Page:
Wat Phra Kaew, which is named for the much-revered ‘Emerald Buddha‘ within, actually consists of several temples, all of which are superb examples of classical Thai temples styled in the current Rattanakosin era. Glittering gold stupas rise up among ornate pillars and roofs studded with intricate mosaics sparkling in the sun. Giant yaak (guards), ancient murals and endless Buddha statues add to the attraction of the site.

Wat Phra Kaew, which is named for the much-revered ‘Emerald Buddha’ within, actually consists of several temples, all of which are superb examples of classical Thai temples styled in the current Rattanakosin era. Glittering gold stupas rise up among ornate pillars and roofs studded with intricate mosaics sparkling in the sun. Giant yaak (guards), ancient murals and endless Buddha statues add to the attraction of the site.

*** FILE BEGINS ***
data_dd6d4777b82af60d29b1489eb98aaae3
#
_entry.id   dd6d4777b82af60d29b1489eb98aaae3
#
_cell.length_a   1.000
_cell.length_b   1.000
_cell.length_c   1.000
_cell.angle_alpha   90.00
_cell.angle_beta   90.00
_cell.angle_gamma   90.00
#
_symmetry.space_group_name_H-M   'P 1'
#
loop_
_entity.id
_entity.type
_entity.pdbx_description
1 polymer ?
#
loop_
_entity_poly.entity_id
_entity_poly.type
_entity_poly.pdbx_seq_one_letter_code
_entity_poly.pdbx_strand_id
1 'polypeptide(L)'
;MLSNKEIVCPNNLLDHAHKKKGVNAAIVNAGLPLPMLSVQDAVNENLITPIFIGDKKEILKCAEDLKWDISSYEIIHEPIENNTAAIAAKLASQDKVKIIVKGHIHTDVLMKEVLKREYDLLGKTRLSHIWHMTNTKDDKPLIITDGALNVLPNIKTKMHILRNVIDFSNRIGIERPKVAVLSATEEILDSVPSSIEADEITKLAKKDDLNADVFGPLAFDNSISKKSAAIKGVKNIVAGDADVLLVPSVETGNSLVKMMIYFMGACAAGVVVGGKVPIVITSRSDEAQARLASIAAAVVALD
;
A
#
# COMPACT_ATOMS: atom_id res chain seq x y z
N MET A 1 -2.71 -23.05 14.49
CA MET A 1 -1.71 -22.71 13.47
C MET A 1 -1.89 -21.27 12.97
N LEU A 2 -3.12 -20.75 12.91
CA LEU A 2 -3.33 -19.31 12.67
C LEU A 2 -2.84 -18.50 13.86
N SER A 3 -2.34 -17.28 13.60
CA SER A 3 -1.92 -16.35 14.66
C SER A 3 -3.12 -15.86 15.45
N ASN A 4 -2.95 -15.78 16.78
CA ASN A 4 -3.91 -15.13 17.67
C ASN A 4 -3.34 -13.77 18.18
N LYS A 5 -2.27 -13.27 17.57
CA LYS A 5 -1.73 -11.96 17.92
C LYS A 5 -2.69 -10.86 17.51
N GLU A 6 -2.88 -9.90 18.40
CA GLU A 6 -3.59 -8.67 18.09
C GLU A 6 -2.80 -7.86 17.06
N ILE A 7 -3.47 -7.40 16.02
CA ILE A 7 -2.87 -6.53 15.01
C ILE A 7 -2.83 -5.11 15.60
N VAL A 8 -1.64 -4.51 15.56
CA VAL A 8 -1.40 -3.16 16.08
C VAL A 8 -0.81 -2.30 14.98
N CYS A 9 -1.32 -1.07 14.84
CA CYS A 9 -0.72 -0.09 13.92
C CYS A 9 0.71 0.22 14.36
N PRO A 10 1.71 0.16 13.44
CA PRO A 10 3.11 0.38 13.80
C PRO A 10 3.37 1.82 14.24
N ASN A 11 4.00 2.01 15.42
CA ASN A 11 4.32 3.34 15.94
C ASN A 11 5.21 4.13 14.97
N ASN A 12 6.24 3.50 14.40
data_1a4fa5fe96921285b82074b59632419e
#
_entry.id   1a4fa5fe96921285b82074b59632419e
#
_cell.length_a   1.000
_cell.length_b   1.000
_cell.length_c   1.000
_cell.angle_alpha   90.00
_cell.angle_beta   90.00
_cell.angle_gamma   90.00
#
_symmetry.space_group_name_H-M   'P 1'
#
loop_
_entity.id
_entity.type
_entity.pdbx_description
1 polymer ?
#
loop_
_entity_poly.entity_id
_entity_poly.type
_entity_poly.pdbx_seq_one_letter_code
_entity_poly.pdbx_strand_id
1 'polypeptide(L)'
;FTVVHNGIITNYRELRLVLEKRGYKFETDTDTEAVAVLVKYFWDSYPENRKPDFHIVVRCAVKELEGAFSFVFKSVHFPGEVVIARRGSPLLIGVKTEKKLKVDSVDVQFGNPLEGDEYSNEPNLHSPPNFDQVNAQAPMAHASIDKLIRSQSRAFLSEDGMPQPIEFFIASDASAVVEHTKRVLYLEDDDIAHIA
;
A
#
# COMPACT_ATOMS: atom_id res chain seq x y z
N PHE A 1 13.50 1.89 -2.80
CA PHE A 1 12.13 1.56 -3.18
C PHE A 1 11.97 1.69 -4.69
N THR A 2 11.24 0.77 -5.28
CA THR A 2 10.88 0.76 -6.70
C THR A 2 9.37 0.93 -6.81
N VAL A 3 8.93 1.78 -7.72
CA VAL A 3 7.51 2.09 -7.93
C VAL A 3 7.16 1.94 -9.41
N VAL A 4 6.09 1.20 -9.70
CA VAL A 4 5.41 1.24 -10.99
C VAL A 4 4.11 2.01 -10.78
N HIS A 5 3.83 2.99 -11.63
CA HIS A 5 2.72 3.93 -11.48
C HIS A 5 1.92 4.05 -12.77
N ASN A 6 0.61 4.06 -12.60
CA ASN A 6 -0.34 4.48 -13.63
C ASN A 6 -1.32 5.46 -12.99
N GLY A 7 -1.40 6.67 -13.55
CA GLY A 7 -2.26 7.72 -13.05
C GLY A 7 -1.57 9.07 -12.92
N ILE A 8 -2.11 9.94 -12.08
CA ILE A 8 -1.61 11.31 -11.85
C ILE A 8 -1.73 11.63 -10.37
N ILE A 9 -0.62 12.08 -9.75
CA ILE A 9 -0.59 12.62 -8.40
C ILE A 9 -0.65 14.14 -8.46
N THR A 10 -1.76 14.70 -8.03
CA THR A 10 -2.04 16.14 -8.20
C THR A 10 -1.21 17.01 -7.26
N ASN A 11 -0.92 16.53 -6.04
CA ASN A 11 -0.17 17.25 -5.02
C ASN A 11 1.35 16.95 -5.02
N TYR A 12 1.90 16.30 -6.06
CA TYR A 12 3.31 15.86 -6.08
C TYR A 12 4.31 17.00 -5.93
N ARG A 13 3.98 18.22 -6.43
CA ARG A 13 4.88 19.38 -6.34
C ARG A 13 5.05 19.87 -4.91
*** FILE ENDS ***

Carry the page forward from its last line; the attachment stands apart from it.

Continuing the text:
The chief attraction is an ubosot housing the much venerated Emerald Buddha, and even before entering you can note its importance from the colourfully detailed naga (serpents) and garuda (mythical bird) guarding it. After entering through two towering doors, you encounter an interior that is richly decorated, and inside you will be able to witness dozens of pious Buddhists making merit and praying before this statue. Atop a grand multi-tiered dais, the tiny Buddha is seated in the Bhumisparsha Mudra (position), which depicts the Lord Buddha touching the earth to bear witness to him subduing the Mara, which might distract him from attaining enlightenment. The Buddha is also ‘dressed’ for each of the Thai seasons.

A museum of royal decoration and coins is also located on site. The large open field in front of the complex, known as Sanam Luang, has long been a gathering place for cultural events, such as the Royal Ploughing Ceremony, as well as festivals and regular protests. Also within walking distance (though a quick tuk tuk transfer beats sweating in the heat), is the popular Wat Pho, and its Reclining Buddha, the notable National Museum, with its rewarding repository of Asian antiquities, the bizarre Giant Swing at Wat Saket, and the Temple Mount – once the highest structures in Bangkok.